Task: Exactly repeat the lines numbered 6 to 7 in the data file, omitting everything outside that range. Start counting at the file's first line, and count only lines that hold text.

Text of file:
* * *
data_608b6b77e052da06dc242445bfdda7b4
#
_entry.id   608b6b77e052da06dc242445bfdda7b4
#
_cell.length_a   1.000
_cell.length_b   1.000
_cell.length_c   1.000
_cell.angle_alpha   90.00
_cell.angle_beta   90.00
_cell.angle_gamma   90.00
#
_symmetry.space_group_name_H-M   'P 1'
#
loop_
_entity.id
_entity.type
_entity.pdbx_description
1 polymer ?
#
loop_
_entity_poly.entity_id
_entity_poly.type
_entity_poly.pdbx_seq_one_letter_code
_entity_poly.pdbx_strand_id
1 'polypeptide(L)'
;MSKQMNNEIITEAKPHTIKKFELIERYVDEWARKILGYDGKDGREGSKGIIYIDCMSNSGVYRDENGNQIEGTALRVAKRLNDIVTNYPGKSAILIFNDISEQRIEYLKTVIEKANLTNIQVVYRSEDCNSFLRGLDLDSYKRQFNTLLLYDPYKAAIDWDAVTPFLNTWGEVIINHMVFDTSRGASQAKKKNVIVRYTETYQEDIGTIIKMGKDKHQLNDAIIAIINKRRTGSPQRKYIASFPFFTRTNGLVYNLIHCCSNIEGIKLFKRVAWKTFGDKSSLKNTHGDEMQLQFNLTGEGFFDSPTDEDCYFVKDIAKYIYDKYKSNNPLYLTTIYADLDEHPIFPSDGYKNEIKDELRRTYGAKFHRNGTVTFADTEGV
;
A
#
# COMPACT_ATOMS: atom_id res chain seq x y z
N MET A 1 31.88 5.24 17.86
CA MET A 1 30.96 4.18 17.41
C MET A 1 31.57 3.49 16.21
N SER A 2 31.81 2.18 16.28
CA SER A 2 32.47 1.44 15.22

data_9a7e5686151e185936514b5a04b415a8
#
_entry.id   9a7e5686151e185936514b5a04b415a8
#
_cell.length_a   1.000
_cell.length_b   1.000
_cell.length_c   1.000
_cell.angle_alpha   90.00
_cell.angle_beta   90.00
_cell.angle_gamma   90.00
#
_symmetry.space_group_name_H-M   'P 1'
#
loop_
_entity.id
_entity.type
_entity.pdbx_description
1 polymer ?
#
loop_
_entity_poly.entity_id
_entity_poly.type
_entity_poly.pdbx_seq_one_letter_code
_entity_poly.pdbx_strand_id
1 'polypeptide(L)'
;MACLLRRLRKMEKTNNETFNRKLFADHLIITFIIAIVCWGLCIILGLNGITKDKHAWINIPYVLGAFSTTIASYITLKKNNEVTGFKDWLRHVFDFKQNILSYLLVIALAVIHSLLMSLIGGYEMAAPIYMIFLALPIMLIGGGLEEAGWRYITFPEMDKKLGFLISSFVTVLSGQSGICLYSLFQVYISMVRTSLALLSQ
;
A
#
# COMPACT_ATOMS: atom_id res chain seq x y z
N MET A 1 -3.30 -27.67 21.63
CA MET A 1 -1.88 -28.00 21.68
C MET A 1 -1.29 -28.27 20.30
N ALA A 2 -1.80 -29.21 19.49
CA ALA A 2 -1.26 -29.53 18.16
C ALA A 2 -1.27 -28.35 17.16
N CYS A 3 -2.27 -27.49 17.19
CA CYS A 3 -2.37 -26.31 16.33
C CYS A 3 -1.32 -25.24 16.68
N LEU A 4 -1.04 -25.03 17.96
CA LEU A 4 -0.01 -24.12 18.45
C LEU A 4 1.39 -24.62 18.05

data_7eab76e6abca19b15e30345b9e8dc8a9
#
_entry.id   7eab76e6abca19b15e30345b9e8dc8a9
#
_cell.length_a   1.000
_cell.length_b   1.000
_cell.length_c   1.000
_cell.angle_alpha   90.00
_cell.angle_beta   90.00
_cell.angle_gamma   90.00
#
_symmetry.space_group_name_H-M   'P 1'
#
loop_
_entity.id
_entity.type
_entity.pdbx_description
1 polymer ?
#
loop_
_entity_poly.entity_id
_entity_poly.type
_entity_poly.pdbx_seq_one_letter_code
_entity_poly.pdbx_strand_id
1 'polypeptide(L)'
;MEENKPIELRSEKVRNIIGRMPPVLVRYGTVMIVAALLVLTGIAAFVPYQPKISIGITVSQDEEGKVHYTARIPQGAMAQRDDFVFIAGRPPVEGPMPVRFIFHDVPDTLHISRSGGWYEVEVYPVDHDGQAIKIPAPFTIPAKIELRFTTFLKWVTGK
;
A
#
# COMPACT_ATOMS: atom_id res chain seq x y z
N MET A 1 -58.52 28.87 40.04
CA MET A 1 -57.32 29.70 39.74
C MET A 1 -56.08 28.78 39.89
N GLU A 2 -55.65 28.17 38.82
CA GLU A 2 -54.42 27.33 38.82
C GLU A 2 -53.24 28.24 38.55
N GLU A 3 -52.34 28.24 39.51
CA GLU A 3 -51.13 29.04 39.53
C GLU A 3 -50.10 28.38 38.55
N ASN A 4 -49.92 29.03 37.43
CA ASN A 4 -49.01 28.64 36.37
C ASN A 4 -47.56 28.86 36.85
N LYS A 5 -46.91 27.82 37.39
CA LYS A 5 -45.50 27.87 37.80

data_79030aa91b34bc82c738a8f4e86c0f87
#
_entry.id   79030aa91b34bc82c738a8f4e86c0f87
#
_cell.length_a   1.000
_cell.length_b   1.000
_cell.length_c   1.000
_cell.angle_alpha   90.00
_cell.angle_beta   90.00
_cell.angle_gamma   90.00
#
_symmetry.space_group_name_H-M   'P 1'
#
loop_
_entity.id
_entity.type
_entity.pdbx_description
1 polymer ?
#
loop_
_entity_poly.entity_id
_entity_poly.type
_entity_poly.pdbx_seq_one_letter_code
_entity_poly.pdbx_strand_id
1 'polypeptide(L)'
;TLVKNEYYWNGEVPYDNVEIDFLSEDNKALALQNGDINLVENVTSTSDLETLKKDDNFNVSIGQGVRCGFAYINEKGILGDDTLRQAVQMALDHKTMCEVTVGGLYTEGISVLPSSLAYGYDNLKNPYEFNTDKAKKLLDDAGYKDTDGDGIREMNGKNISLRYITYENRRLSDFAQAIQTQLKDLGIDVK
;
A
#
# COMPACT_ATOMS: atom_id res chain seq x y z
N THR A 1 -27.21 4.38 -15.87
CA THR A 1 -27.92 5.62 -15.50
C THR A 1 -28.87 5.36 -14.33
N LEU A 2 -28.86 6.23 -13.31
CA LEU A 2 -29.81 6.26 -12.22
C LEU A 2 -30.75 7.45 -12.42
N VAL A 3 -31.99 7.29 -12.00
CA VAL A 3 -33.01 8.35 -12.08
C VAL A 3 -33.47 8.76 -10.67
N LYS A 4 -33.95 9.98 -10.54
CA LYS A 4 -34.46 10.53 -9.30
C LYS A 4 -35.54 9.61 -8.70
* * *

_cell.length_b   1.000
_cell.length_c   1.000